What’s a good girl (Ginnifer Goodwin) to do after she beds her BFF (Kate Hudson)’s fiance — and decides she wants him for herself? That’s the premise of this sitcomlike romantic comedy (based on Emily Giffin‘s book). Goodwin appeals as sweet Rachel, but Hudson overacts as self-centered Darcy, who is so unsympathetic the audience wonders how this friendship has survived since childhood. The story also lags, with several filler scenes, not enough tension and too many flashbacks. As for the lawyer both gals love, Colin Egglesfield‘s Dex comes off as an earnest, cardboard dreamboat. One redeeming factor: John Krasinski delights as Rachel’s best male bud. The comic actor gives a lift to his scenes, including a beach badminton match that exposes some secrets — and shows how much sharper the movie could have been.
Manhattan mentor, wife, teacher and writing machine Susan Shapiro blurs the edges of memoir and fiction with her seventh book – but first novel – Overexposed. Shapiro entertains and exposes herself while discussing Plath, Portnoy’s Complaint, plumbers and her comic chick lit praised by bestselling author Ian Frazier as “Funny and original, with a soulfulness beneath the humor that makes it moving as well.”
Thelma: How old were you when you came out of the closet as a writer?
Sue: Rumor has it that at age two, I memorized “My Shadow” by Robert Louis Stevenson and walked around the house reciting it. My father, a busy doctor, made the mistake of putting down his medical book, turning off his X-ray machine to listen to me, then kissed me on the head and told me I was smart. The dye was cast…
T: What did you like to read as a kid? As a young adult?
S: Poetry! I wanted to be the Sylvia Plath who lives.
T: What other authors did you read while growing up?
S: In my memoir Only as Good as Your Word I write about my high school teacher, Jack Zucker, who turned me onto the poetry of Plath, Sexton, Hughes, Lowell. I was from conservative Jewish Michigan suburbia, where you were never allowed to say what you were really thinking. So of course the confessional poets blew my mind. I wanted to write horrible, twisted, emotional, hilarious inappropriate things all the time, just like they did.
T: What was the first dirty passage you read in a book?
Hoboken mother, wife, teacher and fearless fictionista Caroline Leavitt cracked the NYT Bestseller List with her ninth novel, Pictures of You. Leavitt never runs from the truth when discussing this probing novel about two runaway wives praised by Jodi Picoult as “heartbreakingly honest.”
TA: How old were you when you came out of the closet as a writer?
CL: As soon as I could hold a pen, I wrote stories. They were always about a ten year old girl named Jo whose millionaire parents were always away so poor Jo was at a boarding school with a mean headmistress. I got into those stories and my older sister would often write them with me, and we’d decide on plot. Once we decided the headmistress was going to die, and I cried and cried and couldn’t stop, and my sister finally said, “Okay! Okay! She doesn’t have to die!”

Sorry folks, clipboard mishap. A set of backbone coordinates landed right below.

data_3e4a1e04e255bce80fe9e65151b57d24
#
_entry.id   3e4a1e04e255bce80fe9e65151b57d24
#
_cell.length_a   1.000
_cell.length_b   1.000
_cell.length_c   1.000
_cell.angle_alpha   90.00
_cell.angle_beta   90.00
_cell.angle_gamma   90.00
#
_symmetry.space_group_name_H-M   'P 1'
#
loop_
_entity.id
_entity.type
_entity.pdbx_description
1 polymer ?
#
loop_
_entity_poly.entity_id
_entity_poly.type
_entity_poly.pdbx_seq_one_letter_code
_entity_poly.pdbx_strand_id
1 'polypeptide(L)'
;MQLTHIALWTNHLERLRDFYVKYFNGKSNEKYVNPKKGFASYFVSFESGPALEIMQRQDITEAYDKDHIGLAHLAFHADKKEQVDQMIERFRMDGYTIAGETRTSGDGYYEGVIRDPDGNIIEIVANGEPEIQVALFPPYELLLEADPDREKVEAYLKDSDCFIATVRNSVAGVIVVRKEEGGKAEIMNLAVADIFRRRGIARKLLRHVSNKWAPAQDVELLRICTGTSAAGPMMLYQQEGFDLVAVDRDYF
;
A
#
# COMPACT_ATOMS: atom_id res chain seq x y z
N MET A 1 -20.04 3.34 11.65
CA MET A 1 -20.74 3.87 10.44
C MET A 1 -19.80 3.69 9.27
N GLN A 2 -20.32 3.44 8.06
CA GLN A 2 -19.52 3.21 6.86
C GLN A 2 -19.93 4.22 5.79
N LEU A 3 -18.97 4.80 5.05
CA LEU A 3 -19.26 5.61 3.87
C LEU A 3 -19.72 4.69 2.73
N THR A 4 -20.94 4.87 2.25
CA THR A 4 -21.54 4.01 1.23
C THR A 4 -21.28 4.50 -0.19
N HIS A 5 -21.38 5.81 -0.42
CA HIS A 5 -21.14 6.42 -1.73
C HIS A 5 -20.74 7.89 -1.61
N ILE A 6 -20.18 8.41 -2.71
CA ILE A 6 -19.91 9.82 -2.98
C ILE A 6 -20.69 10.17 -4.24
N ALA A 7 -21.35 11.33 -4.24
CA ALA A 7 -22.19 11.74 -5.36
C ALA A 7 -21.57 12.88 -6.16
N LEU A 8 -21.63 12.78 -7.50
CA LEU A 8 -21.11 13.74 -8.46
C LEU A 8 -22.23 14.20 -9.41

TA: What did you like to read as a kid? As a young adult?
CL: I loved the Oz books and fairy tales and the All-of-a-Kind Family books. As a young adult, I loved A High Wind in Jamaica. My sister’s boyfriend gave me a real reading education: hee brought me Richard Price’s The Wanderers, A Clockwork Orange, J. D. Salinger, and more.
TA: What was the first dirty passage you read in a book?
CL: I found my mother’s copy of Fanny Hill when I was ten and promptly told all my friends! I didn’t quite believe any of what I was reading.
TA: Every one always wants to know: How long did it take to write this novel?
CL: Four years. About 20 drafts. Seriously.
I wrote ten drafts, showed it to friends and they all had comments. When I finally gave it to my agent, she said, “I love it! Now let’s get to revising it.” She had me revise five times. Then Algonquin bought it and they said, “We love it! Now let’s revise.” But I never minded because each rewrite made the book sharper, deeper, richer. It was work I absolutely loved.
I have a deadline now: two years. I’ve been working much harder and been more panicked about meeting the deadline, too. But it forces you to work smarter, to really look at the novel as a whole.
TA: Rate on a 1-10 scale how much of your writing is done with an eye to earning money (versus for The sake of The Art or for its own sake)?
CL: Well, you’re talking to someone who never made real money on her novels up until this one! I’ve always had extraordinary reviews and sort of terrible sales, but being a NYT bestseller hasn’t really changed anything internally. I’m still the same writer grappling with a new work and having the same worries and insecurities and terrors over it.
So I’ve learned that it is the writing itself that is the reward, the drug, the great pleasure. Now that Pictures of You is a bestseller, you’d think that would change, but actually, it’s still the writing that really matters to me. [Read more…]